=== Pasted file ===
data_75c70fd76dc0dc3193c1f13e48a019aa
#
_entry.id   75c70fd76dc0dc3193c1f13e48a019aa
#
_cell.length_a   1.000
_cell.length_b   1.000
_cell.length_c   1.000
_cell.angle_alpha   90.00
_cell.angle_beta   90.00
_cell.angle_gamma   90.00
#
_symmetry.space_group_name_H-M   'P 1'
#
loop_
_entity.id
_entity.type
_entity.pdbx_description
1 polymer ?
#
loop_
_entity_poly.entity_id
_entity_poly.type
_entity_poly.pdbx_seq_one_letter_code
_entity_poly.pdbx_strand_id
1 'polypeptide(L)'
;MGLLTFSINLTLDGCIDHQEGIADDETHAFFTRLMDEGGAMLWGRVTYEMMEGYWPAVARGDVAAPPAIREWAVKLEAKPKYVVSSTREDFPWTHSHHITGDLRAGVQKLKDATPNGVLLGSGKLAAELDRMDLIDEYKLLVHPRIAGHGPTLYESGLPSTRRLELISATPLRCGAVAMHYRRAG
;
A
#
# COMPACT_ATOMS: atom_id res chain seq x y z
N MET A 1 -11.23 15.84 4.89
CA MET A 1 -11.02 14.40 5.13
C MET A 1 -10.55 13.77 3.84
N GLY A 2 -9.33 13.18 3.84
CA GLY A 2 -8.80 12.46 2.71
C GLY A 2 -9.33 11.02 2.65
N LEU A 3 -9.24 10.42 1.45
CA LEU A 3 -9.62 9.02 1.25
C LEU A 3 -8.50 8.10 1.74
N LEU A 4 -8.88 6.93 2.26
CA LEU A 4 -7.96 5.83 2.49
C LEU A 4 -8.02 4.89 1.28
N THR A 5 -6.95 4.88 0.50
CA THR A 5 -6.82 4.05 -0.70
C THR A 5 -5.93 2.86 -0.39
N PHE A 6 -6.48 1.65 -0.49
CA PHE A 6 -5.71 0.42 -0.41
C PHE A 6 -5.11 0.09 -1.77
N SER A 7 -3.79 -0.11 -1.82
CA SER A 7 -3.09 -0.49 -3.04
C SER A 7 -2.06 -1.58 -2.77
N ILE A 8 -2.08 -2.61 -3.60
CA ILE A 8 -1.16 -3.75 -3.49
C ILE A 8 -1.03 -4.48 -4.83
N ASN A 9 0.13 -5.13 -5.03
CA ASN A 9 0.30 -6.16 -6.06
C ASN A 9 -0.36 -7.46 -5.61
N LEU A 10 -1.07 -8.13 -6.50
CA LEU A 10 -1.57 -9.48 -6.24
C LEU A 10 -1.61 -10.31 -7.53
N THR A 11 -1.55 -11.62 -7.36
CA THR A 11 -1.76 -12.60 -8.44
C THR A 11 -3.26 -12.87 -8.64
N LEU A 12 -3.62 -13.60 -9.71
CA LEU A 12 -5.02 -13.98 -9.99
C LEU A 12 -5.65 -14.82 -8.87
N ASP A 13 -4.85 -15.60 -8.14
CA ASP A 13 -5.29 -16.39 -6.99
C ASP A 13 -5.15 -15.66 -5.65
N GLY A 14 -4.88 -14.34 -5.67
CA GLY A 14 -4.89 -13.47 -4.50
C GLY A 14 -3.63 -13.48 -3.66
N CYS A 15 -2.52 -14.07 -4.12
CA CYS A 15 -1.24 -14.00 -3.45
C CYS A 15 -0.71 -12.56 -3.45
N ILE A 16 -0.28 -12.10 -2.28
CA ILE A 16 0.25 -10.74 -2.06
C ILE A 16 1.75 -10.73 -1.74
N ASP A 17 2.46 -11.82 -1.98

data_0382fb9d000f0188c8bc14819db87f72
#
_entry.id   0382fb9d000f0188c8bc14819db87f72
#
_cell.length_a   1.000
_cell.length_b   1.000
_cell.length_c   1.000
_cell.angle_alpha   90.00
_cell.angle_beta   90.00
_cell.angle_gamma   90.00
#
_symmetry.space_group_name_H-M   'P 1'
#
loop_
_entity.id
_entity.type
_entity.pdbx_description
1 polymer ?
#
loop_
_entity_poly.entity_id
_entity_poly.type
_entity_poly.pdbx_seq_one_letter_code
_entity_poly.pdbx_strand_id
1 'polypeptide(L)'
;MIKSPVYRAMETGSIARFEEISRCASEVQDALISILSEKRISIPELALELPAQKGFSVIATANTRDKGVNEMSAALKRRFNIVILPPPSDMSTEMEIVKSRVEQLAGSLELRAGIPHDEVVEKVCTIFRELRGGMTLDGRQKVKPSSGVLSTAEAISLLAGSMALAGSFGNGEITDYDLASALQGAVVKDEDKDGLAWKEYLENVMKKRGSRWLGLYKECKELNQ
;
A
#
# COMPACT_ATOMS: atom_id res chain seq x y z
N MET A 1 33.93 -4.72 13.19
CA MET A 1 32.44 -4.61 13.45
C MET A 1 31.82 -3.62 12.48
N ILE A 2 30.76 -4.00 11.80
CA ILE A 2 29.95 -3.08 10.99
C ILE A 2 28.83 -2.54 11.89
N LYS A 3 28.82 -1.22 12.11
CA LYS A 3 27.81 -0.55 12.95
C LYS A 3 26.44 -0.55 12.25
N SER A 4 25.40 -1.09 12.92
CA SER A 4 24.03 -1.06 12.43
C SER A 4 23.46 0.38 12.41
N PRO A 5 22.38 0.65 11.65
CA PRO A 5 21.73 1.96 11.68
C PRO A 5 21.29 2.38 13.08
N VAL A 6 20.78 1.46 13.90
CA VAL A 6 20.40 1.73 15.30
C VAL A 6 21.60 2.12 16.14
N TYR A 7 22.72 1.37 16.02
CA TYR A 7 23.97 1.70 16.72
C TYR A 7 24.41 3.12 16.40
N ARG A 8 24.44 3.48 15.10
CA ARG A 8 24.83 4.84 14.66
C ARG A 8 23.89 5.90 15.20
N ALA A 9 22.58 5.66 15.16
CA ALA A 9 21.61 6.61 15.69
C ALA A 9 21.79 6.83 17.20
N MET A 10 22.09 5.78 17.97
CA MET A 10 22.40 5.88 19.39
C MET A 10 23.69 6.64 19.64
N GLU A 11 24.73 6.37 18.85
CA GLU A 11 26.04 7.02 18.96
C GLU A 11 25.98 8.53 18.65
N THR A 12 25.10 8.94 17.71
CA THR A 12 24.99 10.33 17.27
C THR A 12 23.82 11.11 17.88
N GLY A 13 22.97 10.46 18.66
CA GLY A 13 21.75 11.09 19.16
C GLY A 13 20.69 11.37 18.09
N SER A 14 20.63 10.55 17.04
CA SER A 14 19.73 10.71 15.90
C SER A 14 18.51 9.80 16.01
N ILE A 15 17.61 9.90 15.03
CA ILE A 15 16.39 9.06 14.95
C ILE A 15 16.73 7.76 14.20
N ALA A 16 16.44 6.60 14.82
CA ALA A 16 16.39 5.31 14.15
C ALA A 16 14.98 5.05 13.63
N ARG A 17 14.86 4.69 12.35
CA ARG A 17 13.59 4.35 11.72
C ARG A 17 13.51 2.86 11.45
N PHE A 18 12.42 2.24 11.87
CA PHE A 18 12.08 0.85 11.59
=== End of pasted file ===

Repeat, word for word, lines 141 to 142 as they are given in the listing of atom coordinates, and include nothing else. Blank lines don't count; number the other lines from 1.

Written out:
CA GLU A 11 26.04 7.02 18.96
C GLU A 11 25.98 8.53 18.65